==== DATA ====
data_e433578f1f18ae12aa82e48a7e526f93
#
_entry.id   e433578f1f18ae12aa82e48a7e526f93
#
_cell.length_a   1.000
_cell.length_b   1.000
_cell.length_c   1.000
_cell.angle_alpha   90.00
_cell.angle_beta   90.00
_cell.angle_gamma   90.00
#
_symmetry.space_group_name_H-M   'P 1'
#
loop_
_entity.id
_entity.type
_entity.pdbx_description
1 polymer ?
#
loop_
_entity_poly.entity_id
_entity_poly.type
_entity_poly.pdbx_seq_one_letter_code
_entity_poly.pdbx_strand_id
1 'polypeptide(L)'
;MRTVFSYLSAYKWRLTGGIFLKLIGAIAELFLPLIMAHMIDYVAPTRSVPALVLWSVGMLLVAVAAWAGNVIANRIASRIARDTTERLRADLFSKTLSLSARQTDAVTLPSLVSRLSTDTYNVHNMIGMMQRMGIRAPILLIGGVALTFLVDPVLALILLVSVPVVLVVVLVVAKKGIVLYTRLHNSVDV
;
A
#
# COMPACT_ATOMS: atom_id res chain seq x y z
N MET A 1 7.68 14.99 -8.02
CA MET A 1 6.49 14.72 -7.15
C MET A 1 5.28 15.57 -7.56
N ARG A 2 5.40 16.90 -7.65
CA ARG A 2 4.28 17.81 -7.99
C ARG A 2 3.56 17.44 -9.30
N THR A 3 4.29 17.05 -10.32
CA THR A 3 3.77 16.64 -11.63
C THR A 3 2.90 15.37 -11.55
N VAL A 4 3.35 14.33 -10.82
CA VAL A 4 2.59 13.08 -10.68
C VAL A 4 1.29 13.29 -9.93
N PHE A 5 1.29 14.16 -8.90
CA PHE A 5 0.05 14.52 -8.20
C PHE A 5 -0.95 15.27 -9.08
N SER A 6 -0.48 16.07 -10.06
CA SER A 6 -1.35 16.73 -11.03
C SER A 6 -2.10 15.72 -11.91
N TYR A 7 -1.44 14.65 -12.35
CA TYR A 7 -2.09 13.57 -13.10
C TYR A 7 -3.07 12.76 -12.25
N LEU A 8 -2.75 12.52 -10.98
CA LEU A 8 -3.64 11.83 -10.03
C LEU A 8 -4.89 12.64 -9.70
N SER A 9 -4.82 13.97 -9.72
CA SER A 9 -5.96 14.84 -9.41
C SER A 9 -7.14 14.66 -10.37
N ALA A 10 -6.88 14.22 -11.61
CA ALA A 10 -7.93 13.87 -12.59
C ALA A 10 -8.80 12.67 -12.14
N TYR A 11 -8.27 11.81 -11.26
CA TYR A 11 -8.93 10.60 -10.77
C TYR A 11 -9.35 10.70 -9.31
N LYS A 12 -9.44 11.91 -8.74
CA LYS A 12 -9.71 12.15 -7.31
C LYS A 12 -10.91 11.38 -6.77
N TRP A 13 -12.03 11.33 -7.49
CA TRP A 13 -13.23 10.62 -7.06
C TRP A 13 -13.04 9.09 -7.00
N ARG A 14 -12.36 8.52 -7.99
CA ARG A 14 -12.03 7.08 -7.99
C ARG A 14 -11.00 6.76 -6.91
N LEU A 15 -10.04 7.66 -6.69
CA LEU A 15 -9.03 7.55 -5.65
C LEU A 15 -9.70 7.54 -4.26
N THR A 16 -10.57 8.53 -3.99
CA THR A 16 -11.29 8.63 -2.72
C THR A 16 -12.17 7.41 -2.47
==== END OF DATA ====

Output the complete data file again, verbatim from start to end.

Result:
data_e433578f1f18ae12aa82e48a7e526f93
#
_entry.id   e433578f1f18ae12aa82e48a7e526f93
#
_cell.length_a   1.000
_cell.length_b   1.000
_cell.length_c   1.000
_cell.angle_alpha   90.00
_cell.angle_beta   90.00
_cell.angle_gamma   90.00
#
_symmetry.space_group_name_H-M   'P 1'
#
loop_
_entity.id
_entity.type
_entity.pdbx_description
1 polymer ?
#
loop_
_entity_poly.entity_id
_entity_poly.type
_entity_poly.pdbx_seq_one_letter_code
_entity_poly.pdbx_strand_id
1 'polypeptide(L)'
;MRTVFSYLSAYKWRLTGGIFLKLIGAIAELFLPLIMAHMIDYVAPTRSVPALVLWSVGMLLVAVAAWAGNVIANRIASRIARDTTERLRADLFSKTLSLSARQTDAVTLPSLVSRLSTDTYNVHNMIGMMQRMGIRAPILLIGGVALTFLVDPVLALILLVSVPVVLVVVLVVAKKGIVLYTRLHNSVDV
;
A
#
# COMPACT_ATOMS: atom_id res chain seq x y z
N MET A 1 7.68 14.99 -8.02
CA MET A 1 6.49 14.72 -7.15
C MET A 1 5.28 15.57 -7.56
N ARG A 2 5.40 16.90 -7.65
CA ARG A 2 4.28 17.81 -7.99
C ARG A 2 3.56 17.44 -9.30
N THR A 3 4.29 17.05 -10.32
CA THR A 3 3.77 16.64 -11.63
C THR A 3 2.90 15.37 -11.55
N VAL A 4 3.35 14.33 -10.82
CA VAL A 4 2.59 13.08 -10.68
C VAL A 4 1.29 13.29 -9.93
N PHE A 5 1.29 14.16 -8.90
CA PHE A 5 0.05 14.52 -8.20
C PHE A 5 -0.95 15.27 -9.08
N SER A 6 -0.48 16.07 -10.06
CA SER A 6 -1.35 16.73 -11.03
C SER A 6 -2.10 15.72 -11.91
N TYR A 7 -1.44 14.65 -12.35
CA TYR A 7 -2.09 13.57 -13.10
C TYR A 7 -3.07 12.76 -12.25
N LEU A 8 -2.75 12.52 -10.98
CA LEU A 8 -3.64 11.83 -10.03
C LEU A 8 -4.89 12.64 -9.70
N SER A 9 -4.82 13.97 -9.72
CA SER A 9 -5.96 14.84 -9.41
C SER A 9 -7.14 14.66 -10.37
N ALA A 10 -6.88 14.22 -11.61
CA ALA A 10 -7.93 13.87 -12.59
C ALA A 10 -8.80 12.67 -12.14
N TYR A 11 -8.27 11.81 -11.26
CA TYR A 11 -8.93 10.60 -10.77
C TYR A 11 -9.35 10.70 -9.31
N LYS A 12 -9.44 11.91 -8.74
CA LYS A 12 -9.71 12.15 -7.31
C LYS A 12 -10.91 11.38 -6.77
N TRP A 13 -12.03 11.33 -7.49
CA TRP A 13 -13.23 10.62 -7.06
C TRP A 13 -13.04 9.09 -7.00
N ARG A 14 -12.36 8.52 -7.99
CA ARG A 14 -12.03 7.08 -7.99
C ARG A 14 -11.00 6.76 -6.91
N LEU A 15 -10.04 7.66 -6.69
CA LEU A 15 -9.03 7.55 -5.65
C LEU A 15 -9.70 7.54 -4.26
N THR A 16 -10.57 8.53 -3.99
CA THR A 16 -11.29 8.63 -2.72
C THR A 16 -12.17 7.41 -2.47